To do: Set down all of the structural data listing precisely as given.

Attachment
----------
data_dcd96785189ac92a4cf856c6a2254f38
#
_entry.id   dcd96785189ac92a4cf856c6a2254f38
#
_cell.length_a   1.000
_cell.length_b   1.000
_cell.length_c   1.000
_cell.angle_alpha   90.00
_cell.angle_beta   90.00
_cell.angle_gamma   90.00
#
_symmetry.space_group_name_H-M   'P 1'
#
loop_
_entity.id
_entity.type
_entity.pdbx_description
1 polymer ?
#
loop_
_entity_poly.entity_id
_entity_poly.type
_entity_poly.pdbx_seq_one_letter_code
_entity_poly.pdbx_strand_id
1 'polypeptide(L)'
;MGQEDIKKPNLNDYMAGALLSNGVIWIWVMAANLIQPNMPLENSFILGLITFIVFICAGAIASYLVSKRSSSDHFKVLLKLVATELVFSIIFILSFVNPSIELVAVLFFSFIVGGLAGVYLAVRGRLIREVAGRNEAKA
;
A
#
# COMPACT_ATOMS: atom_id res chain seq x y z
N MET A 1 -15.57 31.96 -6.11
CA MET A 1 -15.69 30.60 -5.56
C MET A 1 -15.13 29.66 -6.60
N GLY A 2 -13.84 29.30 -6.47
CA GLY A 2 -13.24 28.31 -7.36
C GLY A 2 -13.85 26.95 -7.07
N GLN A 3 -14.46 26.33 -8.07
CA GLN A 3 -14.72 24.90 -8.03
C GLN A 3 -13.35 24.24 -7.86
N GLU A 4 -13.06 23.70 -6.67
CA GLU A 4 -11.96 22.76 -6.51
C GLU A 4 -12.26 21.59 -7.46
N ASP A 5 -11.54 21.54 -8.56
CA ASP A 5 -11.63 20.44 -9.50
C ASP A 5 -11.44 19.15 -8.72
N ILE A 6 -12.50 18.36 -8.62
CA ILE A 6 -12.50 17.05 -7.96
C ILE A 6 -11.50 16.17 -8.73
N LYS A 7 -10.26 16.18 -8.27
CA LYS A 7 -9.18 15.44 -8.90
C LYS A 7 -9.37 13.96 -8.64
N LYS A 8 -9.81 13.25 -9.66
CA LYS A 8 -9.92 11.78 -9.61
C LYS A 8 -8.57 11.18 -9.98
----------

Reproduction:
data_dcd96785189ac92a4cf856c6a2254f38
#
_entry.id   dcd96785189ac92a4cf856c6a2254f38
#
_cell.length_a   1.000
_cell.length_b   1.000
_cell.length_c   1.000
_cell.angle_alpha   90.00
_cell.angle_beta   90.00
_cell.angle_gamma   90.00
#
_symmetry.space_group_name_H-M   'P 1'
#
loop_
_entity.id
_entity.type
_entity.pdbx_description
1 polymer ?
#
loop_
_entity_poly.entity_id
_entity_poly.type
_entity_poly.pdbx_seq_one_letter_code
_entity_poly.pdbx_strand_id
1 'polypeptide(L)'
;MGQEDIKKPNLNDYMAGALLSNGVIWIWVMAANLIQPNMPLENSFILGLITFIVFICAGAIASYLVSKRSSSDHFKVLLKLVATELVFSIIFILSFVNPSIELVAVLFFSFIVGGLAGVYLAVRGRLIREVAGRNEAKA
;
A
#
# COMPACT_ATOMS: atom_id res chain seq x y z
N MET A 1 -15.57 31.96 -6.11
CA MET A 1 -15.69 30.60 -5.56
C MET A 1 -15.13 29.66 -6.60
N GLY A 2 -13.84 29.30 -6.47
CA GLY A 2 -13.24 28.31 -7.36
C GLY A 2 -13.85 26.95 -7.07
N GLN A 3 -14.46 26.33 -8.07
CA GLN A 3 -14.72 24.90 -8.03
C GLN A 3 -13.35 24.24 -7.86
N GLU A 4 -13.06 23.70 -6.67
CA GLU A 4 -11.96 22.76 -6.51
C GLU A 4 -12.26 21.59 -7.46
N ASP A 5 -11.54 21.54 -8.56
CA ASP A 5 -11.63 20.44 -9.50
C ASP A 5 -11.44 19.15 -8.72
N ILE A 6 -12.50 18.36 -8.62
CA ILE A 6 -12.50 17.05 -7.96
C ILE A 6 -11.50 16.17 -8.73
N LYS A 7 -10.26 16.18 -8.27
CA LYS A 7 -9.18 15.44 -8.90
C LYS A 7 -9.37 13.96 -8.64
N LYS A 8 -9.81 13.25 -9.66
CA LYS A 8 -9.92 11.78 -9.61
C LYS A 8 -8.57 11.18 -9.98